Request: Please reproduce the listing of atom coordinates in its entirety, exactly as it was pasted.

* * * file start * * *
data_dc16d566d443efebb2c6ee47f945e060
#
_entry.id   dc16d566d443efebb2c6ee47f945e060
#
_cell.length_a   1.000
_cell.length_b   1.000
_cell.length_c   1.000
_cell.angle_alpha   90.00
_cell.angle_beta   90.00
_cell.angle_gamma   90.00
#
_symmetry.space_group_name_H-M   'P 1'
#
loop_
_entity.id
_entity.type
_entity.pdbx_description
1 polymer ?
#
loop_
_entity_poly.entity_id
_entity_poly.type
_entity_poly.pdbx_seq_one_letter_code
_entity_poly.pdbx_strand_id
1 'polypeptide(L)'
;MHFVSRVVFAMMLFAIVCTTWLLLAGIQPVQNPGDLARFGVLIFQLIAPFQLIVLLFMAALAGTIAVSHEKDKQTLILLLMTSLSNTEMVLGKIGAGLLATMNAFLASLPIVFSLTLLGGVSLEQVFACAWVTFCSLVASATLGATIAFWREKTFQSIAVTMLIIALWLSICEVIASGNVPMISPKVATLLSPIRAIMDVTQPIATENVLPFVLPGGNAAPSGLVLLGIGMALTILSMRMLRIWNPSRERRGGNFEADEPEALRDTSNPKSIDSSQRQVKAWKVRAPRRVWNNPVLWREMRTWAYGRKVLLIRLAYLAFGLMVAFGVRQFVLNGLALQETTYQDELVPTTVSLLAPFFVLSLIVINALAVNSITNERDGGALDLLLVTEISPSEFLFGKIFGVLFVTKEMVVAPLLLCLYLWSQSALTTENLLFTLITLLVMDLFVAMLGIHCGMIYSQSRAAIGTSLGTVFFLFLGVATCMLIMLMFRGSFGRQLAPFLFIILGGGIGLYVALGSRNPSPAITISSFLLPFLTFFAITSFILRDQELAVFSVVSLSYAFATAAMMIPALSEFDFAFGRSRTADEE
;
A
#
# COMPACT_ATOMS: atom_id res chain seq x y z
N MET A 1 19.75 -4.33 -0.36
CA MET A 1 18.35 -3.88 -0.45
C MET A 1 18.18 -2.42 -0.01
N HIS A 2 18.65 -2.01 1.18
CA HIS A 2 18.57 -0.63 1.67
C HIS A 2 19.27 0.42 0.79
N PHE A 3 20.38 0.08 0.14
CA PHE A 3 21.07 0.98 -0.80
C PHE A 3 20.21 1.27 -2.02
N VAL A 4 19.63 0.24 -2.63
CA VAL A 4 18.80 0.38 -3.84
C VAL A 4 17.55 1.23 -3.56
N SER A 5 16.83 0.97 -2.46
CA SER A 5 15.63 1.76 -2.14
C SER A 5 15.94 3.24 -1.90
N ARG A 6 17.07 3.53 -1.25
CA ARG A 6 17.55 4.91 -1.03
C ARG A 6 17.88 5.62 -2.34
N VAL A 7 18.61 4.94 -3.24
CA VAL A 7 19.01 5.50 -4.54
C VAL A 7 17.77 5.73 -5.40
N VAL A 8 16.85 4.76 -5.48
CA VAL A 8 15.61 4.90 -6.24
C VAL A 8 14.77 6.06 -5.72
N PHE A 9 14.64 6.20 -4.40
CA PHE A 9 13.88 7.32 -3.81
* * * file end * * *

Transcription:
data_dc16d566d443efebb2c6ee47f945e060
#
_entry.id   dc16d566d443efebb2c6ee47f945e060
#
_cell.length_a   1.000
_cell.length_b   1.000
_cell.length_c   1.000
_cell.angle_alpha   90.00
_cell.angle_beta   90.00
_cell.angle_gamma   90.00
#
_symmetry.space_group_name_H-M   'P 1'
#
loop_
_entity.id
_entity.type
_entity.pdbx_description
1 polymer ?
#
loop_
_entity_poly.entity_id
_entity_poly.type
_entity_poly.pdbx_seq_one_letter_code
_entity_poly.pdbx_strand_id
1 'polypeptide(L)'
;MHFVSRVVFAMMLFAIVCTTWLLLAGIQPVQNPGDLARFGVLIFQLIAPFQLIVLLFMAALAGTIAVSHEKDKQTLILLLMTSLSNTEMVLGKIGAGLLATMNAFLASLPIVFSLTLLGGVSLEQVFACAWVTFCSLVASATLGATIAFWREKTFQSIAVTMLIIALWLSICEVIASGNVPMISPKVATLLSPIRAIMDVTQPIATENVLPFVLPGGNAAPSGLVLLGIGMALTILSMRMLRIWNPSRERRGGNFEADEPEALRDTSNPKSIDSSQRQVKAWKVRAPRRVWNNPVLWREMRTWAYGRKVLLIRLAYLAFGLMVAFGVRQFVLNGLALQETTYQDELVPTTVSLLAPFFVLSLIVINALAVNSITNERDGGALDLLLVTEISPSEFLFGKIFGVLFVTKEMVVAPLLLCLYLWSQSALTTENLLFTLITLLVMDLFVAMLGIHCGMIYSQSRAAIGTSLGTVFFLFLGVATCMLIMLMFRGSFGRQLAPFLFIILGGGIGLYVALGSRNPSPAITISSFLLPFLTFFAITSFILRDQELAVFSVVSLSYAFATAAMMIPALSEFDFAFGRSRTADEE
;
A
#
# COMPACT_ATOMS: atom_id res chain seq x y z
N MET A 1 19.75 -4.33 -0.36
CA MET A 1 18.35 -3.88 -0.45
C MET A 1 18.18 -2.42 -0.01
N HIS A 2 18.65 -2.01 1.18
CA HIS A 2 18.57 -0.63 1.67
C HIS A 2 19.27 0.42 0.79
N PHE A 3 20.38 0.08 0.14
CA PHE A 3 21.07 0.98 -0.80
C PHE A 3 20.21 1.27 -2.02
N VAL A 4 19.63 0.24 -2.63
CA VAL A 4 18.80 0.38 -3.84
C VAL A 4 17.55 1.23 -3.56
N SER A 5 16.83 0.97 -2.46
CA SER A 5 15.63 1.76 -2.14
C SER A 5 15.94 3.24 -1.90
N ARG A 6 17.07 3.53 -1.25
CA ARG A 6 17.55 4.91 -1.03
C ARG A 6 17.88 5.62 -2.34
N VAL A 7 18.61 4.94 -3.24
CA VAL A 7 19.01 5.50 -4.54
C VAL A 7 17.77 5.73 -5.40
N VAL A 8 16.85 4.76 -5.48
CA VAL A 8 15.61 4.90 -6.24
C VAL A 8 14.77 6.06 -5.72
N PHE A 9 14.64 6.20 -4.40
CA PHE A 9 13.88 7.32 -3.81